Mount Dashi (大師山), with an height of (only) 231m, is overlooking the small town of Kinosaki Onsen and the surrounding area. From the top, you can enjoy a beautiful panoramic view of the mountainous area. The spectacular view was awarded 1 Star by the Michelin Green Guide Japan. To get to the top, you have two options. If you are feeling like a little walk you can take the hiking trail which takes you from Kinosaki Station to the top. The hike to the top takes approximately 45 minutes one way. Alternatively you can take the ropeway up, or combine to two options.

Kinosaki onsen

Kinosaki Ropeway
Daily operating 9.10am to 4.50pm
Round trip to summit ¥910
Round trip to middle station ¥570

Onsenji Temple

Along the mountain slope of Mt. Daishi, this Buddhist temple reveres the guardian spirit of the hot springs. Legend has it that the saint who this temple is dedicated to has patiently prayed for 1.000 days after which the spring water came to Kinosaki. Some visitors of the hot spring town first visit Onsenji Temple (温泉寺), which literally translates as ‘onsen temple’, in order to receive the healing powers that will make their visit to the hot springs as powerful as possible. Most of the temple’s main buildings are located halfway up the forested mountain, but some additional temple structures are located at the foot of the mountain.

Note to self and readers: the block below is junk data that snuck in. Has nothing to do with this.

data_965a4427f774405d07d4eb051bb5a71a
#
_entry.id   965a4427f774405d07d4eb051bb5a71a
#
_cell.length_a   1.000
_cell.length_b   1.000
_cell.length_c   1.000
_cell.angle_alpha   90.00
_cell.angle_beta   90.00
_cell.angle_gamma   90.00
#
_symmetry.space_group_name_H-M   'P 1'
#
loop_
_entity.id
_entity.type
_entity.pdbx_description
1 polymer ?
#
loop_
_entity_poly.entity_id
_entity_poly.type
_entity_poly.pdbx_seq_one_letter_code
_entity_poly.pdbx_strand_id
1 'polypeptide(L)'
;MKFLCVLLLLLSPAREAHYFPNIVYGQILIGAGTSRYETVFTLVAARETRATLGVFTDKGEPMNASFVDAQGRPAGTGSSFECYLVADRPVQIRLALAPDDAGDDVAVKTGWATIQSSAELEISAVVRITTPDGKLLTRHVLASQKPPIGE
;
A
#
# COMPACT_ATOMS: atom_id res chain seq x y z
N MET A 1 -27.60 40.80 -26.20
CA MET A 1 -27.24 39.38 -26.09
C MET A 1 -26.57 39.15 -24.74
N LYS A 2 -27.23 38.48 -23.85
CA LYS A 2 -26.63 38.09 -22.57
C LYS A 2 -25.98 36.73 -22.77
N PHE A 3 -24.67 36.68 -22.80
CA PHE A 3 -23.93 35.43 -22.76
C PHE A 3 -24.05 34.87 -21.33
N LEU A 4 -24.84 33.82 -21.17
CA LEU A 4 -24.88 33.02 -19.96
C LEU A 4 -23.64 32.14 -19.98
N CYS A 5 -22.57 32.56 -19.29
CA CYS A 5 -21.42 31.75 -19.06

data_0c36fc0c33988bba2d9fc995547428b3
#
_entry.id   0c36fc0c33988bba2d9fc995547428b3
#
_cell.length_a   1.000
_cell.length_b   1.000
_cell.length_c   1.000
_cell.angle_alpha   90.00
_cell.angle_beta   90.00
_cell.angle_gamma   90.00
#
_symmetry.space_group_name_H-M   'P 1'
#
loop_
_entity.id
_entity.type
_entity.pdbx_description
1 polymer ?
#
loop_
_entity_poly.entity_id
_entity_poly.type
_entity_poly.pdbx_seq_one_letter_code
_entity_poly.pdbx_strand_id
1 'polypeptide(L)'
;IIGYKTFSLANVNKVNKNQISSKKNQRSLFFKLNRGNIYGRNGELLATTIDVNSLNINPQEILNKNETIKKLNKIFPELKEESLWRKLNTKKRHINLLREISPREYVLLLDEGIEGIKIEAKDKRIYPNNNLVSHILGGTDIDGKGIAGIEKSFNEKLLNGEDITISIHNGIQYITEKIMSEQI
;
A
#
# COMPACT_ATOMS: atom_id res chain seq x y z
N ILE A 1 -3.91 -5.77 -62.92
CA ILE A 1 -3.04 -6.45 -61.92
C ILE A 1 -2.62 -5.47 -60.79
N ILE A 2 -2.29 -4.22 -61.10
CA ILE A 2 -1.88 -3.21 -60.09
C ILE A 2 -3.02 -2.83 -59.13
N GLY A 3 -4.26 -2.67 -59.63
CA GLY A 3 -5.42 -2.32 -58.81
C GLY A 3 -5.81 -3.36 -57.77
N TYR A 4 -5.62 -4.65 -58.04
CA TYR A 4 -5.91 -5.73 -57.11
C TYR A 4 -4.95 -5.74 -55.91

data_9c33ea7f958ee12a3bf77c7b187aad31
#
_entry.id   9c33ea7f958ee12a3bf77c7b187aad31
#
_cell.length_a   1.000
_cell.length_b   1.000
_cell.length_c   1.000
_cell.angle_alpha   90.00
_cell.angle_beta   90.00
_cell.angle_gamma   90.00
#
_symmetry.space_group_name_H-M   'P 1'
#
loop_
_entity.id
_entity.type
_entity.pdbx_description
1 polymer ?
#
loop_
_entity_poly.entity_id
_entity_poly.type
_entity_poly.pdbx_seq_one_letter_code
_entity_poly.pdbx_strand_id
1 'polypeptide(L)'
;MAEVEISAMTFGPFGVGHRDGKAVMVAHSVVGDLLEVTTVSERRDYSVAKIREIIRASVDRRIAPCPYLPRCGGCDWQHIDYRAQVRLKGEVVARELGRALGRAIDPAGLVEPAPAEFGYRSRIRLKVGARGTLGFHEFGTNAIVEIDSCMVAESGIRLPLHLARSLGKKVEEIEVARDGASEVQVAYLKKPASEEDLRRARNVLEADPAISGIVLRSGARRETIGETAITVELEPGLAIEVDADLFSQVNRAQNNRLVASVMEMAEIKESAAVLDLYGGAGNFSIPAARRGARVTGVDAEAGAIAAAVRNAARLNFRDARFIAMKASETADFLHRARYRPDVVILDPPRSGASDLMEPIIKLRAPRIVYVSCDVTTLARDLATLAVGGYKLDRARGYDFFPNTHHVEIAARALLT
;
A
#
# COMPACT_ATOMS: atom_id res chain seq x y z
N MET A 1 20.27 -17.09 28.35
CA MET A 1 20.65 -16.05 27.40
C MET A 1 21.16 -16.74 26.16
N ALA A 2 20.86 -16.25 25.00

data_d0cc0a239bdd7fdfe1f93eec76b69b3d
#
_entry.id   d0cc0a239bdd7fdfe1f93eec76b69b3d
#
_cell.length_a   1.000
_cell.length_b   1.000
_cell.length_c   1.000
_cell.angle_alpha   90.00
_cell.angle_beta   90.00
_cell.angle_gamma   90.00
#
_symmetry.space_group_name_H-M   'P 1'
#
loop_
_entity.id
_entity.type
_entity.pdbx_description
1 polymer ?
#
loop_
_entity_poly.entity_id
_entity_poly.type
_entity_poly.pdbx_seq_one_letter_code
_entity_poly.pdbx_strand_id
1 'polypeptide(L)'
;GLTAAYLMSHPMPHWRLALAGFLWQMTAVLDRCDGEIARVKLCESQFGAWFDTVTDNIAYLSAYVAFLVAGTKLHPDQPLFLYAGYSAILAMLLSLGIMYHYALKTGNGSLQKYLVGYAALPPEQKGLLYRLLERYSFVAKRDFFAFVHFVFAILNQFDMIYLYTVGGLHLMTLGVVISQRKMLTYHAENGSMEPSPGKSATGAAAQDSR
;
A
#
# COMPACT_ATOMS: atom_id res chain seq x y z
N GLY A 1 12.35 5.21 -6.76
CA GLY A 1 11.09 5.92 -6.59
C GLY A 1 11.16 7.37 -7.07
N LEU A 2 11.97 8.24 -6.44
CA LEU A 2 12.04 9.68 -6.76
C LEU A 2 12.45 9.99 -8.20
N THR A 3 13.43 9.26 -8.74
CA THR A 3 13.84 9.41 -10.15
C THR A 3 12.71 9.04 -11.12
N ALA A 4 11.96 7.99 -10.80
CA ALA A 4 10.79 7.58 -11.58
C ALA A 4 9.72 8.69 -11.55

If you like art, you may want to visit the Kinosaki Art Museum (城崎美術館) nearby that displays the temple’s treasures. In order to get to the temple, you can either get some physical exercise and climb the stairs, or you can take the Kinosaki Ropeway. It stops at the main hall of the temple, and goes even further up to the observation deck from where you can overlook the town and it’s beautiful green surroundings.

Onsenji Temple
9am to 5pm (may be closed when the ropeway doesn’t operate)
Admission fee temple: ¥300 (¥400 including the museum)

Konotori no Sato Park (Oriental Stork)

Only 10 kilometers from Kinosaki Onsen you can find the Konotori no Sato Park (コウノトリの郷公園), where they breed the stately Oriental Stork. This local bird went extinct in the 1970s because of farming eliminating its food sources, but the government decided to bring them back. They imported some birds from Russia, and the breeding program that centers around this park was successful as birds that were born in the park are now breeding in the wild as well.

There is a museum where you can learn more about the breeding program and the birds themselves, and you can see the Oriental Storks in their breeding habitat. If you are lucky, you can see multiple storks going about their business from close up!


Konotori no Sato Park
9am – 5pm (closed on Mondays)
Free admission

Cycling the Maruyama River

Kinosaki Onsen is surrounded by quiet, natural areas. For those who want to spend some more time in nature, cycling along the Maruyama river is a great way to enjoy the environment without breaking a sweat. You can get a rental bicycle from the SOZORO Kinosaki Tourist Information Center, and cycle either north or south. If you go north, you will reach Kehi Beach and the Tsuiyama Fishing Port. Just of the Hiyoriyama Kaigan Coast in the north, you can see the small island Nochigashima Island with an ancient palace-like structure built on the top. The island is also known as Dragon Palace Island and the view is particularly nice when the light of the sunset creates a fairytale-like atmosphere. During the spring and summer months, you can enjoy swimming in the ocean at Kehi Beach, as well as BBQing.